Last month, we wrote about the apparent pervasiveness of sex abuse going on within the walls of the British Broadcasting Corporation. Last week, the latest confirmation of the extent of the issue was broadcast across Pennsylvania and the rest of the world when police investigators announced that they had confirmed that BBC personality Jimmy Savile had committed sexual abuse on an unprecedented scale during the 1970s and 80s.
According to authorities, Savile abused individuals between the ages of 8 and 47 some 214 times. The report says that, occasionally, the offences occurred within the walls of hospitals where Savile performed volunteer work. But apparently, more often, they happened at the BBC. He earned a knighthood for his public good works and was declared a national treasure.
Savile died in 2011, at the age of 84. That means, sadly, that he will never be held criminally accountable for the emotional and physical scars he inflicted on his victims. As part of the news conference by police last week, officials apologized for not having taken allegations of sexual abuse that were made against Savile when he was alive more seriously. They said they hoped that their admission of oversight now would provide some sense of closure.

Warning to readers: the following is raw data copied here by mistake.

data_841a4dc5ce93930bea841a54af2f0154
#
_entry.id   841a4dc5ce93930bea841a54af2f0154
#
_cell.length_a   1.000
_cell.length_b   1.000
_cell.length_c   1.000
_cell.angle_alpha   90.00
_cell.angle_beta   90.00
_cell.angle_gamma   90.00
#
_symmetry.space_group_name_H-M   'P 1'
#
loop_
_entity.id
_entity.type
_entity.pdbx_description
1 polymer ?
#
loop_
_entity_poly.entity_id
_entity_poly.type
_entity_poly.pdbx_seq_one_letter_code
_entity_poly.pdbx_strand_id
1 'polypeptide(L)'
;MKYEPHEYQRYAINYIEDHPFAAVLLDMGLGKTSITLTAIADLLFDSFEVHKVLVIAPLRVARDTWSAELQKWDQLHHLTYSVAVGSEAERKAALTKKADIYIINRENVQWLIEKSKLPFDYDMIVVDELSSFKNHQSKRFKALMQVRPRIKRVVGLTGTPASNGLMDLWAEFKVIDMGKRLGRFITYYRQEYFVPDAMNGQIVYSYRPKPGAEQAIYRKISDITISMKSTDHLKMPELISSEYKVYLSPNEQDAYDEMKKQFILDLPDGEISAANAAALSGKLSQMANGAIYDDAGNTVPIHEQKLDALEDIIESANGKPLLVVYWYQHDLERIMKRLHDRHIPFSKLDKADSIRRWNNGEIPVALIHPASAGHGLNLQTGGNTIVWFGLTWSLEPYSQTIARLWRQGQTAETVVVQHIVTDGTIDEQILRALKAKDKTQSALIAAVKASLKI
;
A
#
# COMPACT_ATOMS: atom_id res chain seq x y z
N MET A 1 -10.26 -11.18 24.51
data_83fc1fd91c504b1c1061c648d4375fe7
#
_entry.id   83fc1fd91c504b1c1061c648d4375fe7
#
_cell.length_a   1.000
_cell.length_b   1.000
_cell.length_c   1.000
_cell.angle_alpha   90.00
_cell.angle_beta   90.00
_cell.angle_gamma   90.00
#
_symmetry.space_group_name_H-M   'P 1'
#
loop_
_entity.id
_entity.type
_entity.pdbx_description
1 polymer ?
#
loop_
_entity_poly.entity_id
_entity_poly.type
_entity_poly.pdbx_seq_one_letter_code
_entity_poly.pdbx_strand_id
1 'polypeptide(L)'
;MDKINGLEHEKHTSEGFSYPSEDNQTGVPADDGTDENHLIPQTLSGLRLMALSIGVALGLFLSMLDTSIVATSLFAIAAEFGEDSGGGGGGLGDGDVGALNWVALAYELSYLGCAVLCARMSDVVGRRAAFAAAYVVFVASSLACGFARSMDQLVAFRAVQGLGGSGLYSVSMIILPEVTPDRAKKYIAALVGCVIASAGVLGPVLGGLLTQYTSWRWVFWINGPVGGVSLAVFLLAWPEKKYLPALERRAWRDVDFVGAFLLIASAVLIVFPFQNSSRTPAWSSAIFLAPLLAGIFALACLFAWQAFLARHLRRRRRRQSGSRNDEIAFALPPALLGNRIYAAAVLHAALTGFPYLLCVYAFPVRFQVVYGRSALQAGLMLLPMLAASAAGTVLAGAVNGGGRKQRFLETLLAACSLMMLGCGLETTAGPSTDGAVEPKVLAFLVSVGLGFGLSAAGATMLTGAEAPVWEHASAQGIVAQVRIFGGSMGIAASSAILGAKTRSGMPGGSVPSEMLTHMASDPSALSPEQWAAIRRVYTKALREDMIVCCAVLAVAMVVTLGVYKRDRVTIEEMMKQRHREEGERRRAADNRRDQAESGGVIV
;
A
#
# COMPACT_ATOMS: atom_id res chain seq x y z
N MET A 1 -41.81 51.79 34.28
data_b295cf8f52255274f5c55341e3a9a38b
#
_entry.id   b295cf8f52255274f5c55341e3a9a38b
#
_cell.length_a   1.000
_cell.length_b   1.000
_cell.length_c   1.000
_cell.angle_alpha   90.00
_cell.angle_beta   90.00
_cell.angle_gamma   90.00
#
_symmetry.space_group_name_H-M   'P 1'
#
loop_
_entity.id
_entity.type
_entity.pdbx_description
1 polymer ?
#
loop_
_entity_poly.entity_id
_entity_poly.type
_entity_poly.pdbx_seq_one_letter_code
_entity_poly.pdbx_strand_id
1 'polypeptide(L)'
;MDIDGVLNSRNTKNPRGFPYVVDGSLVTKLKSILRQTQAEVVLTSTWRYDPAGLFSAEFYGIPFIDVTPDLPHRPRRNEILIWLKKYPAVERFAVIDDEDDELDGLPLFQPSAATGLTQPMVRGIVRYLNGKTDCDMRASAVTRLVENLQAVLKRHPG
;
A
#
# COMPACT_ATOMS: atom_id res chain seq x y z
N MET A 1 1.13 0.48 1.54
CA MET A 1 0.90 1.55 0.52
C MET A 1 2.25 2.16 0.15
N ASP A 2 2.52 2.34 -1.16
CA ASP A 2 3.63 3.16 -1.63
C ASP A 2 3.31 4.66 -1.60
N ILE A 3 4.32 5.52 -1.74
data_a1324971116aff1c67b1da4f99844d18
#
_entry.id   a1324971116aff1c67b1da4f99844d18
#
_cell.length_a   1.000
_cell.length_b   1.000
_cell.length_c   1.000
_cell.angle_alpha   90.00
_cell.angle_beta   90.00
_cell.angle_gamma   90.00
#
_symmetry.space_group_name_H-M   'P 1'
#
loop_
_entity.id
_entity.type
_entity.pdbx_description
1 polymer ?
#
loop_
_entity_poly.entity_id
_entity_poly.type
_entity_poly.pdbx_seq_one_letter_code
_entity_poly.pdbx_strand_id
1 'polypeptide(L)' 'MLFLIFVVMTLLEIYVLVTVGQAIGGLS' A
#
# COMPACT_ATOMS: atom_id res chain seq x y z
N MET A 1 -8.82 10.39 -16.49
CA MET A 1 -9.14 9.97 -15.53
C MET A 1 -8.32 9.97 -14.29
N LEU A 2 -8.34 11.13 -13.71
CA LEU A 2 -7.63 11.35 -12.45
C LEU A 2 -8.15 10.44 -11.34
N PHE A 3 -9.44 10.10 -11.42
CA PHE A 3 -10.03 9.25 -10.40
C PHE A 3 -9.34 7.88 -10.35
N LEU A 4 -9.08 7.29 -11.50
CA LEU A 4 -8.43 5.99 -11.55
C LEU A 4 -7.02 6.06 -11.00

Perhaps that will be the case, but it's hard to imagine how it could be. Still, the fact that Savile is now dead does beg the question as to what avenues exist for victims to seek justice. The answer rests in civil court. But legal pundits note that victory in making such claims may not be a slam dunk.
Under British law and in many U.S. jurisdictions, such claims are handled as personal injury claims. Normally, that would require that claims be filed within a three-year statute of limitations. This is something we've noted in our posts before. However, as we've also noted, there can be exceptions to those limits in Pennsylvania. And British law appears to be adopting similar flexibility.
All that said, it would seem to appear that organizations at which some of the alleged abuse took place could be targets of claims under a theory of vicarious liability. Such a claim would likely require nuanced construction by experienced legal counsel.
Source: BBC News, "Jimmy Savile scandal: What legal redress for abuse victims?," Clive Coleman, Jan. 11, 2013
- The matters discussed in this blog are those dealt with by our firm. To learn more about our practice, readers can visit our Pennsylvania sexual abuse page.